The two Strauss contributions to the evening, Johann's French polka Sensationelles and Eduard's Polka-mazurka Die Recensenten, were played by the Strauss Orchestra under Eduard's direction. Under these titles, however, neither work is to be found in the catalogue of published Strauss works. In fact, both pieces did indeed appear in print, though no longer under titles relating to the professional membership of the 'Concordia': Die Recensenten (The Reviewers) emerged as Die Sentimentale! Polka Mazurka op. 289, while Johann's French polka Sensationelles (Sensational) was published as Herzenskönigin (Queen of Hearts).

 

There is some doubt as to whether Simrock followed the suggestion Johann had made in his letter and issued the Polka française - re-christened Herzenskönigin - in time to be available for the 'Concordia' Ball on 6 February 1893. By then, the relationship between composer and publisher had all but come to an end. Following the dismal failure of their joint project, the comic opera Ritter Pásmán (1892), Simrock could not decide whether to publish Johann's next stage work, the operetta Fürstin Ninetta. Strauss had delayed only briefly, before signing a contract for the new theatre piece with his earlier publisher, August Cranz. As such, it was Cranz who published the separate dance numbers which Strauss fashioned from the score of Fürstin Ninetta - including the Ninetta Walzer, to which Cranz assigned the opus number 445. Meanwhile, it seems that Simrock had remained hesitant about publishing Johann's polka Sensationelles. When he eventually decided to issue the work as Herzenskönigin - a title almost certainly chosen by Simrock himself, but for reasons unknown - he assigned the polka his next vacant opus number - 445. Hence the unusual situation of two works by the Waltz King, the Ninetta-Walzer and Herzenskönigin, sharing the slime opus number.

 

[7] The Herald Waltz. o.op

 

The American journalist, James Gordon Bennett (1795-1872), was born in Banffshire, Scotland, and emigrated to America in 1819. For a decade he was employed on various newspapers as correspondent and associate editor, and his articles attracted much attention. He founded the short-lived Globe in New York in 1832 before publishing the first issue of a small one-cent paper, the New York Herald, on 6 May 1835. Through wisdom and diligence he made the paper a great commercial success; in 1835, 'for example, the New York Herald published the first Wall Street financial article to appear in any American newspaper. When he died on 1 June 1872 he was succeeded by his son, James Gordon Bennett (1841-1918), who assumed control of the Herald and established daily editions of the paper in London and Paris. He it was who commissioned one of his New York Herald correspondents, the British explorer Henry M. Stanley (1841-1904), to find David Livingstone (1813-73) in Central Africa. In 1924 the New York Herald amalgamated with the New York Tribune to form the New York Herald Tribune. The paper folded in 1966.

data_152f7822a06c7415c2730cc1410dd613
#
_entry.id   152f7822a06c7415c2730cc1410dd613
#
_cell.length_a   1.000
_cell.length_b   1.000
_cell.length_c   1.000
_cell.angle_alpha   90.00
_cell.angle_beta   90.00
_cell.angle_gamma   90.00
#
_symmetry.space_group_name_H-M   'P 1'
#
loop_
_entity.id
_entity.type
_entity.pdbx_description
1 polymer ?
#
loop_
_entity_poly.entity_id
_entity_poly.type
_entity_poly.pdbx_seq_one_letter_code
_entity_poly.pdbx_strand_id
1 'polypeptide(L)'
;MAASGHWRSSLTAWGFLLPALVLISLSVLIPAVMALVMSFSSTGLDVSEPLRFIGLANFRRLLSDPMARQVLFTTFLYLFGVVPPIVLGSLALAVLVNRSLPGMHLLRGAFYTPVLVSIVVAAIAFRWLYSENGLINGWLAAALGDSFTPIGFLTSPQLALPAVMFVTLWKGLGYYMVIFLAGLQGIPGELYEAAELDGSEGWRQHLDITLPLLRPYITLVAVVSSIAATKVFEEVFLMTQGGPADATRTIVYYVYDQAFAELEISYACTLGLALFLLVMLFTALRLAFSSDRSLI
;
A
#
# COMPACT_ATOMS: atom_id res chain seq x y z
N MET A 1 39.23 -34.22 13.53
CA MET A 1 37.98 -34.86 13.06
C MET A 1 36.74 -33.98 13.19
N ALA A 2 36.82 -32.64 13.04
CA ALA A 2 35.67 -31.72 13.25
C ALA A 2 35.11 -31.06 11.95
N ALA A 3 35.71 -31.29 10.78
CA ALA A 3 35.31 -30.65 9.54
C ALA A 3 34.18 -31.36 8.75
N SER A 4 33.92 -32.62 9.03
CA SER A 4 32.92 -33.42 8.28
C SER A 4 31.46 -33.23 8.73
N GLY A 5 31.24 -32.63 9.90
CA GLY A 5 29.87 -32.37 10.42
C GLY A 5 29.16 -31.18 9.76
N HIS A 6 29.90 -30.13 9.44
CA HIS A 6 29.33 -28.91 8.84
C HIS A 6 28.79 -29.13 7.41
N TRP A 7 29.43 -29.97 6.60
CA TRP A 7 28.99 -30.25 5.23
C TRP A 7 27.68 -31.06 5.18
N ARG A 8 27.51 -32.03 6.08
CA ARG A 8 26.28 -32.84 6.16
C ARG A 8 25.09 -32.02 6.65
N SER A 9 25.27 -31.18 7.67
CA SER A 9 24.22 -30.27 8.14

Johann Strauss's Golden Jubilee in 1894 occasioned tributes and celebrations, not only in Vienna, but around the world. Through the efforts of the American impresario, conductor and composer Rudolph Aronson (1856-1919), for instance, Strauss's admirers in America contributed to the presentation of a magnificent and costly laurel wreath in silver and gold. In contrast, James Gordon Bennett junior sought, and received, a unique Jubilee gift for his newspaper and readers from Vienna's Waltz King. On 27 September 1894 Johann Strauss signed his name below twenty-four bars of manuscript music entitled the Herald Waltz and bearing the inscription: "Dedicated to Mr James Gordon Bennett with the composer's compliments", and despatched it to the offices of the New York Herald. On Sunday 14 October 1894, the day before Strauss's actual Golden Jubilee, the New York Herald published a facsimile of the waltz and announced, with an element of 'poetic licence': This charming melody, composed on the eve of the Waltz King's Jubilee, will be rendered tonight at the Academy of Music by Victor Herbert, conductor of Gilmore's band". Gilmore's Band, otherwise known as the 22nd Regiment Band of New York, was named after the Irish-American bandmaster Patrick Sarsfield Gilmore (1829-92), organiser of the 1872 Boston World's Peace Jubilee and Musical Festival at which Johann Strauss had performed.